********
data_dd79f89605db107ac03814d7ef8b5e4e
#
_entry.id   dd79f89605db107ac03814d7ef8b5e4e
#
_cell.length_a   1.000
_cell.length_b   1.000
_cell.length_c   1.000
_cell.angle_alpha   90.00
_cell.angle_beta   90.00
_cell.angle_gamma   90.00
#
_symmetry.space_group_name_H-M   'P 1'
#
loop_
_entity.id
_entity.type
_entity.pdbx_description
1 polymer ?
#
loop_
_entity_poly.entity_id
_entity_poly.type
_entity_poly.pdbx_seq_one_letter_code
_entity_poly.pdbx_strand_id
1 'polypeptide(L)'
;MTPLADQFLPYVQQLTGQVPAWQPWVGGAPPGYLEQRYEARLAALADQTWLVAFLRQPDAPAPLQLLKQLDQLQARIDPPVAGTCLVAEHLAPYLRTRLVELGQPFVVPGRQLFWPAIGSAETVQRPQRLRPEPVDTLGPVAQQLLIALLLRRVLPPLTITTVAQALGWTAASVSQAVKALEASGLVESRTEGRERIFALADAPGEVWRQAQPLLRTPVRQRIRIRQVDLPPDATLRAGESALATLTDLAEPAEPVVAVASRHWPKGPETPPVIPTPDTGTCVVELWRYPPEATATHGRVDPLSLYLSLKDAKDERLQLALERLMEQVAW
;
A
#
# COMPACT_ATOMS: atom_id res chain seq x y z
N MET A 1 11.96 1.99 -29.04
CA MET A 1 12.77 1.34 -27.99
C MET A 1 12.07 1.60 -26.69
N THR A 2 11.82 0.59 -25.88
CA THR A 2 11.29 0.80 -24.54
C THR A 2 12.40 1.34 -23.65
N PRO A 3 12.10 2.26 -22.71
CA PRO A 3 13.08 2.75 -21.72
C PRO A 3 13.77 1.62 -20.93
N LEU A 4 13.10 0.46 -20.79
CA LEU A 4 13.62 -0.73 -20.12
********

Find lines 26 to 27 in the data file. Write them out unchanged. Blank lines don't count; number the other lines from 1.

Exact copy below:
;MTPLADQFLPYVQQLTGQVPAWQPWVGGAPPGYLEQRYEARLAALADQTWLVAFLRQPDAPAPLQLLKQLDQLQARIDPPVAGTCLVAEHLAPYLRTRLVELGQPFVVPGRQLFWPAIGSAETVQRPQRLRPEPVDTLGPVAQQLLIALLLRRVLPPLTITTVAQALGWTAASVSQAVKALEASGLVESRTEGRERIFALADAPGEVWRQAQPLLRTPVRQRIRIRQVDLPPDATLRAGESALATLTDLAEPAEPVVAVASRHWPKGPETPPVIPTPDTGTCVVELWRYPPEATATHGRVDPLSLYLSLKDAKDERLQLALERLMEQVAW
;